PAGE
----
DE SARTHE is pleased to present the first solo exhibition for its newly represented artist Caison Wang, titled Hyperland. Featuring a body of large-scale works on canvas, the exhibition combines whimsical yet ghoulish imagery with deconstructed references to humanity and religious deities. Contemplating the binary notions of morality and more, the artworks depict a liminal world in which Wang reinterprets heaven and hell as a psychological experience as part of the empirical human condition. Hyperland opens May 6th and runs through June 24th.
Titled after Hyperion, referring to the “one who passes through the sky or looks down from the sky” in Greek mythology, Hyperland observes fictional characters Jack and Mary through the lens of an omniscient narrator. Illustrated as two skeletal figures, Jack and Mary are neutral representations of human beings. As if the protagonists to one continuous story, the figures are seen acting out different scenarios in each artwork while immersed in surrealist landscapes that the artist built via 3-D modeling software. Combining digital lattices with near-psychedelic colors evocative of either enlightenment or hell, Caison Wang’s artworks allude to the idea that pain or transcendence under the context of morality is but an artificial construct generated by and for the human psyche. A perplexing amalgamation of idyllic and dystopic imagery, Hyperland proposes more than a rejection of the pre-existing definitions of good versus evil but issues a challenge toward all dichotomies set forth by dogmatic philosophies.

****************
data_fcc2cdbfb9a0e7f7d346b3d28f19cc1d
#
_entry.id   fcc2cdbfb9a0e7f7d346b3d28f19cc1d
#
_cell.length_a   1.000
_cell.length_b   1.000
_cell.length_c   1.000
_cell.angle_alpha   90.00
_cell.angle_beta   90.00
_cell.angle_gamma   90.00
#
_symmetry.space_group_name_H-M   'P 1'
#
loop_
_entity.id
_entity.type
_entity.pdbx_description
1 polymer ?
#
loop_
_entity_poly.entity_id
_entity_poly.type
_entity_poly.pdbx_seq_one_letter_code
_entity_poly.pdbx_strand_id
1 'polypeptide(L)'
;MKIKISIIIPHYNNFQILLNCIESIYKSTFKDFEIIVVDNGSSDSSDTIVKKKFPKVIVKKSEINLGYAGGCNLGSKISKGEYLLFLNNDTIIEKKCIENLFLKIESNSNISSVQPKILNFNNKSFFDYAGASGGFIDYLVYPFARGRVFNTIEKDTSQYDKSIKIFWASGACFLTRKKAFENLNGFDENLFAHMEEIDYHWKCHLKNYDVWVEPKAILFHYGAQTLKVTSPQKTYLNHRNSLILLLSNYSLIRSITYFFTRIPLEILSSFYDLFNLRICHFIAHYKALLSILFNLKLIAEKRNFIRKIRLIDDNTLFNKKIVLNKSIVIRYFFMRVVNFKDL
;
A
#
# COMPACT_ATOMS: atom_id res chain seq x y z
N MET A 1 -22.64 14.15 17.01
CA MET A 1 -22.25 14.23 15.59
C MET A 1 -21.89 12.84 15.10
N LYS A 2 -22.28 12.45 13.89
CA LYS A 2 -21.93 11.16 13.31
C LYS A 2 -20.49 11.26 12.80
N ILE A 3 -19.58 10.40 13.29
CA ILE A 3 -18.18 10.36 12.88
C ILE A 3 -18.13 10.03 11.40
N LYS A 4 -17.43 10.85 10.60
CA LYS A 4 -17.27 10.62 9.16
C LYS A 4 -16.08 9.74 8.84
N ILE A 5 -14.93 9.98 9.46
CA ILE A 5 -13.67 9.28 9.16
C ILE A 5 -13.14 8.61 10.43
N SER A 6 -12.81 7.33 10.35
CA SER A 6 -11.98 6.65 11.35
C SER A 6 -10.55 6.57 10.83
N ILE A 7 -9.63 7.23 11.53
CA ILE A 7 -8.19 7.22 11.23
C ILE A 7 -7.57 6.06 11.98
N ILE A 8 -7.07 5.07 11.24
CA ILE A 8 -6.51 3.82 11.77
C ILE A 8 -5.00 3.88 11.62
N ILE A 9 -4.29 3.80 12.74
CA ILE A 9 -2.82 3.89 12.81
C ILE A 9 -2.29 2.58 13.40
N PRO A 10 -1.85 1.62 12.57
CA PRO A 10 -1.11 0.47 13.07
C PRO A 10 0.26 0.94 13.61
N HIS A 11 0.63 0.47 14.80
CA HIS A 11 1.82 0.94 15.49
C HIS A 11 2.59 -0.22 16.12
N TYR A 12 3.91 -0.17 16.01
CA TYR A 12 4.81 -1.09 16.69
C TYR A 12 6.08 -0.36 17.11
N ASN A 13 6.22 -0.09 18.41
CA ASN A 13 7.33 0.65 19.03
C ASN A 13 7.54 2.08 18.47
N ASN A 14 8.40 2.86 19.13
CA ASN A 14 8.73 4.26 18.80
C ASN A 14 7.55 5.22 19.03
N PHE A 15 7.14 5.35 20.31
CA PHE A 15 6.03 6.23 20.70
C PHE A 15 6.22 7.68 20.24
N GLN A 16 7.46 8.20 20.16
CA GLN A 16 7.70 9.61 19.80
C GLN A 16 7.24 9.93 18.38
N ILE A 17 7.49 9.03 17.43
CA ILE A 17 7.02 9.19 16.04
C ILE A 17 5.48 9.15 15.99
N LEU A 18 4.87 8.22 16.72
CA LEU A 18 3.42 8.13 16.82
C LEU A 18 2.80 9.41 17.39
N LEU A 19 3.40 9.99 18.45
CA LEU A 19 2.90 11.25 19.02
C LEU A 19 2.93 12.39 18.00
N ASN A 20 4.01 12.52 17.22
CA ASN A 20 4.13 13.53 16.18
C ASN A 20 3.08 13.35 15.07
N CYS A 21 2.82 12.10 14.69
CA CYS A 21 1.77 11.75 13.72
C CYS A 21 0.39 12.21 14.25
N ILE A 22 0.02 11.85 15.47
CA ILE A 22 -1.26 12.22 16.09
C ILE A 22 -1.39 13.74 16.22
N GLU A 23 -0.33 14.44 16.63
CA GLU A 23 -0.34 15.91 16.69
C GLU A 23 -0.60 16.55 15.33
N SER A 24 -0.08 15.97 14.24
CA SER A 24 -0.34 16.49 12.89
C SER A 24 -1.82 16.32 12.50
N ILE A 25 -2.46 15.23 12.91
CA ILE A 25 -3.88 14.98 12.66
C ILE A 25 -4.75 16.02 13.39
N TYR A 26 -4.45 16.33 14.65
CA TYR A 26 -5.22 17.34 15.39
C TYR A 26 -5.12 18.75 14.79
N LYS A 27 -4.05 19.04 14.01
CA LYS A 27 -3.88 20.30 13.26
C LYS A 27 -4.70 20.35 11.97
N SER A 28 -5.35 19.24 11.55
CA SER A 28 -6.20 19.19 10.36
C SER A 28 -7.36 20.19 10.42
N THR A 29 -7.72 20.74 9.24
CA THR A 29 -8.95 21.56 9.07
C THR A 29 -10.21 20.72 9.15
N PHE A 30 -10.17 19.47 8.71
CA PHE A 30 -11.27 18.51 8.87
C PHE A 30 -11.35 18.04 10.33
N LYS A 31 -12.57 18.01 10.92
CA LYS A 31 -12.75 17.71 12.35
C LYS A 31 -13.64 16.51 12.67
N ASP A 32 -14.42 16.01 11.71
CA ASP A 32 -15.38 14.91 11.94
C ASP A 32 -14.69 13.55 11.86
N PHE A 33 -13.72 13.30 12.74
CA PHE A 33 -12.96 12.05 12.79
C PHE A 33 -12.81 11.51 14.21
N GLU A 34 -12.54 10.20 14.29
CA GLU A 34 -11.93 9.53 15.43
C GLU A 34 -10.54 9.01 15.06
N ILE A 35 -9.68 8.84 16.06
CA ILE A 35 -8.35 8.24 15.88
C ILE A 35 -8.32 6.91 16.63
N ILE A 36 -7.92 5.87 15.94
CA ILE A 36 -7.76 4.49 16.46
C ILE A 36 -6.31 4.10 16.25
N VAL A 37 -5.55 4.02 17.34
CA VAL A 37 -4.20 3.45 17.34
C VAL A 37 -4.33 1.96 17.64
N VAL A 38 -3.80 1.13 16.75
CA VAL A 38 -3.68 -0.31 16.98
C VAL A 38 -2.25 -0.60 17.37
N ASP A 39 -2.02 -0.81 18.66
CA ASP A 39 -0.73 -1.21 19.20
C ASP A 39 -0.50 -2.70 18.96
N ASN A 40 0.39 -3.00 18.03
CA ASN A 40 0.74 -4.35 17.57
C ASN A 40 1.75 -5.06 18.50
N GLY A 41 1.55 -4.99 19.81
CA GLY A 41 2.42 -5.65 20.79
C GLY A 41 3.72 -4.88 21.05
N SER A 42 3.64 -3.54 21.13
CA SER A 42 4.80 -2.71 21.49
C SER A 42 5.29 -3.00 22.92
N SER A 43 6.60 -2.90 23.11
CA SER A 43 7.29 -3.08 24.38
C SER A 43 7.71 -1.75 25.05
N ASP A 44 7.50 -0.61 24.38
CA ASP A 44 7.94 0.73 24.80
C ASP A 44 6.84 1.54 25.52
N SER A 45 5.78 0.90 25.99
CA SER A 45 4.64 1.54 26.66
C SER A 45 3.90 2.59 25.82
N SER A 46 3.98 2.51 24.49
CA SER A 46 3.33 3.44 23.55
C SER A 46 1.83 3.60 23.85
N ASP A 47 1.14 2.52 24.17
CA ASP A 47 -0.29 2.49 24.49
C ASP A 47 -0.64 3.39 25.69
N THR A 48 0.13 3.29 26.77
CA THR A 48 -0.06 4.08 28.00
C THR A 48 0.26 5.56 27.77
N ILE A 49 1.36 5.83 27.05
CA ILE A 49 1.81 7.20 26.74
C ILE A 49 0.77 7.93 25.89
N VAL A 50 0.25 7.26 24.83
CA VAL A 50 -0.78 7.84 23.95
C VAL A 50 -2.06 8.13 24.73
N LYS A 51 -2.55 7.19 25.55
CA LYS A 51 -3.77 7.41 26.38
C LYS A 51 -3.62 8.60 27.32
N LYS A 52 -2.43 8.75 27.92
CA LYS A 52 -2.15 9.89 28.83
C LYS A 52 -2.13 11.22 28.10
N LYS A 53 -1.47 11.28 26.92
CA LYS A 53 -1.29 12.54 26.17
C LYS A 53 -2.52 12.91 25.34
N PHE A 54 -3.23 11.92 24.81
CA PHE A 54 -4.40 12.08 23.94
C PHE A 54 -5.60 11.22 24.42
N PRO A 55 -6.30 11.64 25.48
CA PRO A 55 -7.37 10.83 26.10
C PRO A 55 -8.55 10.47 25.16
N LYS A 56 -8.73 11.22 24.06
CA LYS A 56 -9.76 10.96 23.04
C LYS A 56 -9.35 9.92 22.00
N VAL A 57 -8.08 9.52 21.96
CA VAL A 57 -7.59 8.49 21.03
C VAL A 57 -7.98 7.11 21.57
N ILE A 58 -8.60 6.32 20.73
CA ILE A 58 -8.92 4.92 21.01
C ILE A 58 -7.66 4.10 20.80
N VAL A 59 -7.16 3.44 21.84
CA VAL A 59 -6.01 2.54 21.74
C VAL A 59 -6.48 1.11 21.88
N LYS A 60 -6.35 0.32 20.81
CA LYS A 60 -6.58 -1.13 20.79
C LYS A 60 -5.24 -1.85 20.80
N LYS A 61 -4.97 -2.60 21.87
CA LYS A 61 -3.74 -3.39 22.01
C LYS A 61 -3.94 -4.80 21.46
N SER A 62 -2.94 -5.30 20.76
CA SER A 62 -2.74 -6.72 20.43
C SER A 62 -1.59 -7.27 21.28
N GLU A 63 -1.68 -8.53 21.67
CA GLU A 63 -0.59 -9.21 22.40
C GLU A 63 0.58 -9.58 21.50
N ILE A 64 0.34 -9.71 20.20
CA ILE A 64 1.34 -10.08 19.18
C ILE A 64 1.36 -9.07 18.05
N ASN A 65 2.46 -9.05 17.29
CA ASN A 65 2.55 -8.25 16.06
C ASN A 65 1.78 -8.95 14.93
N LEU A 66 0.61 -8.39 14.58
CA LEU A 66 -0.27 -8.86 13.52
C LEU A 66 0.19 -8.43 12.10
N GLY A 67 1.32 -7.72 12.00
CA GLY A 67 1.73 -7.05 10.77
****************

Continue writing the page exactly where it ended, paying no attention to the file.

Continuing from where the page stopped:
Caison Wang’s practice interweaves the physical, virtual, and spiritual. Crafting new visual symbols, patterns, and characters via a range of tangible and digital media, her works explore the new-found fluidity of religion, materialism, and morality in contemporary society. As exemplified in Hyperland, her construction of imagined topographies using 3-D modeling addresses the notion of an omniscient and omnipotent creator in the post-technology era. In the dawn of humanity’s acquired ability to build, fabricate, but also destroy and annihilate new realities, Wang elucidates a philosophical conundrum in which she asks: Do gods still exist and if so, what differs them and us?